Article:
Brad Miller is available. Chris Kaman, reportedly, isn't yet. Would you take a shot at either of those guys? I would, and that's as close as I'll get to playing Sam Smith for a day.

Not so much as a question but a compliment to Rose, especially watching LeBron talking and taunting benches and Garnett get on all 4's, I'm grateful we have Rose who is a superstar in the making but doesn't have to taunt or demoralize his opposition with childish acts. He lets his game speak for itself, something some of these other hotheads need to do. When I read articles about Rose needing to be more like them, I cringe. Do we really need that kind of behavior? Tell Rose he is fine the way he is, but he could score more if he wanted to change anything. --Shawn, Glendale, Ariz.

I tell my wife I'm thankful for Rose once a week. She always asks, "Who?" And then thinks I'm getting her roses.

You say the Bulls have been given a gift with winning the draft lottery and Rose. Now it's up to them not to waste it. I don't think anyone would disagree. But how would you develop this team and who do you think the Bulls should go for? The good news is despite all you say about Paxson, he has a A LOT of assets. He let Duhon go for nothing and Gordon will probably go for nothing. But that's the NBA now. Would you go big? Would you go athletic and long like Thabo and Thomas? How would you suggest Paxson not waste it? --David, Fontana, Calif.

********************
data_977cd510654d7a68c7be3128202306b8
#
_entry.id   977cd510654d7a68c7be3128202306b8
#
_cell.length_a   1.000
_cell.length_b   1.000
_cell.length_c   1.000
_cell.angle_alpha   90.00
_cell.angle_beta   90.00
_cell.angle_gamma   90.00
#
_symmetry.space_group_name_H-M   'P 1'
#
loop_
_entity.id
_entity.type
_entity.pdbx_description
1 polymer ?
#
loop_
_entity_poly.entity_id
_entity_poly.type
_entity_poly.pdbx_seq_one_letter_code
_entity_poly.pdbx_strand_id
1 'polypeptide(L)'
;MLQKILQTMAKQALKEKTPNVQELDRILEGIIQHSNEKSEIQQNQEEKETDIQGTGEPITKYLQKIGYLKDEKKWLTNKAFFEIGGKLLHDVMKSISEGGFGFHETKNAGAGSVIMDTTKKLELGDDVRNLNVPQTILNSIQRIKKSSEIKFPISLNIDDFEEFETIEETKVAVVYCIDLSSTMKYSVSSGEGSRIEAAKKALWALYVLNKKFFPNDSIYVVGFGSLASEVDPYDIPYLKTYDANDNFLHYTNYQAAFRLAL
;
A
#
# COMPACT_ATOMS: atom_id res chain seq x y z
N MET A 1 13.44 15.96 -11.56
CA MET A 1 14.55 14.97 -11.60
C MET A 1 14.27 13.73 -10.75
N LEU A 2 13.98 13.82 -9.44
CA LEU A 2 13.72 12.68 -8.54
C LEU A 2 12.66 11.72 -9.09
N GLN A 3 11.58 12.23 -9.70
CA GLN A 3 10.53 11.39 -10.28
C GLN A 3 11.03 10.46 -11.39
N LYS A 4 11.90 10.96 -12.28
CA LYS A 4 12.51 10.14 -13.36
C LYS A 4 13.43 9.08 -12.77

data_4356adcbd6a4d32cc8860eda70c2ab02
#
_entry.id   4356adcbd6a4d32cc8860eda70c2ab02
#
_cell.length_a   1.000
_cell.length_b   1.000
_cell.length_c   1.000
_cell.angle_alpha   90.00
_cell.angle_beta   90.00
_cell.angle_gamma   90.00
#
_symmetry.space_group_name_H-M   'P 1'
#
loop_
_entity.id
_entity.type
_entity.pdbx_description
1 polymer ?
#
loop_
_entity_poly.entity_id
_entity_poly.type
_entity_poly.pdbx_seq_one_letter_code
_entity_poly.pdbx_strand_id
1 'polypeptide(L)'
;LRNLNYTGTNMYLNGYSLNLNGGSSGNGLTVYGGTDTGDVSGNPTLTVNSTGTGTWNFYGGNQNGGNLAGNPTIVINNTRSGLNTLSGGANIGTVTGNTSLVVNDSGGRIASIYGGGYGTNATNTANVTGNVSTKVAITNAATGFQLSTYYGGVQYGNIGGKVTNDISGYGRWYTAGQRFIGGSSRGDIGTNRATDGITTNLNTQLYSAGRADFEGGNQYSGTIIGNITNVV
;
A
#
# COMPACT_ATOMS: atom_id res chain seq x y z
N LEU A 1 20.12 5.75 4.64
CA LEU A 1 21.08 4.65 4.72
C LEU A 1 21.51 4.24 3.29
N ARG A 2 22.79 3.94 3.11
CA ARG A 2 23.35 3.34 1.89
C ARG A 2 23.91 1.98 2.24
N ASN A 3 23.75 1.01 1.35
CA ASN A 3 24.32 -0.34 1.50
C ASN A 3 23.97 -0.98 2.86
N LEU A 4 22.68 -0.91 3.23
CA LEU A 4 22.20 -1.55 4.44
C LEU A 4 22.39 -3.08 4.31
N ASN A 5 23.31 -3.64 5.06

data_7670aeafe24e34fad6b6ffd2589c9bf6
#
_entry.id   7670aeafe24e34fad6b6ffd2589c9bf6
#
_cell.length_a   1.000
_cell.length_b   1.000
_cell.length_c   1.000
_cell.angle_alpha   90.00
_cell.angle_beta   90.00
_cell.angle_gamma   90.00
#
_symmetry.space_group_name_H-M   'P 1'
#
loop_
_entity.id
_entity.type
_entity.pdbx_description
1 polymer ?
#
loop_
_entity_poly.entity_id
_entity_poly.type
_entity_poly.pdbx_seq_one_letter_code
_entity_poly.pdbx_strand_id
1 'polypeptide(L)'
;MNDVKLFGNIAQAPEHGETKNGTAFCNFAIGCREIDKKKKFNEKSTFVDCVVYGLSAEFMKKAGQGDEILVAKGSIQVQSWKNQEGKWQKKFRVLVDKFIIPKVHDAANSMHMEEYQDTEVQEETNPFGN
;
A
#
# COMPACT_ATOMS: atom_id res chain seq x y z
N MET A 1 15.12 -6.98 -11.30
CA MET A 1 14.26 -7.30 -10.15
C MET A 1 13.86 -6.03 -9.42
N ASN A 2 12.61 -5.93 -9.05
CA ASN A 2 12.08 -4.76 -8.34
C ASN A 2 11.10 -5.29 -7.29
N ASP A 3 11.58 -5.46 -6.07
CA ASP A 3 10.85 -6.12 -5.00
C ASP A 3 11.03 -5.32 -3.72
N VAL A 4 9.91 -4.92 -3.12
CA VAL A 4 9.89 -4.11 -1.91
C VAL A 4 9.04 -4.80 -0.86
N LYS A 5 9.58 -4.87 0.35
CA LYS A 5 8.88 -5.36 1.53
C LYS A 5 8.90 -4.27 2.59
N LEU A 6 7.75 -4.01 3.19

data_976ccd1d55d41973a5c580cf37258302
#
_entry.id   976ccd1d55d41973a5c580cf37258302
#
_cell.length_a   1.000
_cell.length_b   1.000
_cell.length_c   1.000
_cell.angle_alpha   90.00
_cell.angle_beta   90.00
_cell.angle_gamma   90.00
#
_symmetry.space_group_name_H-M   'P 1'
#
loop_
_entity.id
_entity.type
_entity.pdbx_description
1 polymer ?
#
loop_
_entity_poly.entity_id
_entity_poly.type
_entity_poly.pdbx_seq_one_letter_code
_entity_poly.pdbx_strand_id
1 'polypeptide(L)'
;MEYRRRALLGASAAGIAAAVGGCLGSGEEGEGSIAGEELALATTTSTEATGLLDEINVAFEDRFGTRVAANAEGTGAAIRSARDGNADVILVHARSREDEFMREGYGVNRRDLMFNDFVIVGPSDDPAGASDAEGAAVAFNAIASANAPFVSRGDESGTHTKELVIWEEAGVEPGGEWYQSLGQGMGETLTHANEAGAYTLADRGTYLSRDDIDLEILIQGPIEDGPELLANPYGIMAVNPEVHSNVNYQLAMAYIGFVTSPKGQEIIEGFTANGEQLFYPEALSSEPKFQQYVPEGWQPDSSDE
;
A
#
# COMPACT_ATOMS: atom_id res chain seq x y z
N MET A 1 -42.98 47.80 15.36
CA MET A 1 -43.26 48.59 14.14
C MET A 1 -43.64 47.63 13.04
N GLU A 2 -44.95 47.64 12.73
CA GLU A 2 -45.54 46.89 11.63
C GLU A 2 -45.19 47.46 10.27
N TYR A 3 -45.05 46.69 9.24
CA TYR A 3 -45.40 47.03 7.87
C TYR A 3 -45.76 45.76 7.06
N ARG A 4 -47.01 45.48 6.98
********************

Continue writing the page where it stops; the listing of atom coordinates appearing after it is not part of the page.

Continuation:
Now here's a speculative Sam Smith-type question I'll answer. I say go athletic and long. Look, I know Thomas and Noah have been inconsistent. But I liked how the Bulls were thinking trying to use unconventional big men to pair with Rose. I'd trade Noah and stick with Thomas. I know he's getting up there in years, but the Bulls have had interest in Marcus Camby in the past and he's the type of long, athletic big man that I think would work with Rose. Particularly with the way the game is played now, with so much emphasis on the perimeter and rules limiting hand-checking, I like the idea of pairing athletic big men with Rose. Amare Stoudemire would be a dream. So would Chris Bosh.

When Tyrus has his motor running like he did against the Nets isn't it safe to say he's our third most valuable player behind Rose and Gordon? Also is Tyrus' ability to explode off the ground very quickly a skill Noah and Gooden lack? --Charles Armstrong, Harbor Springs, Mich.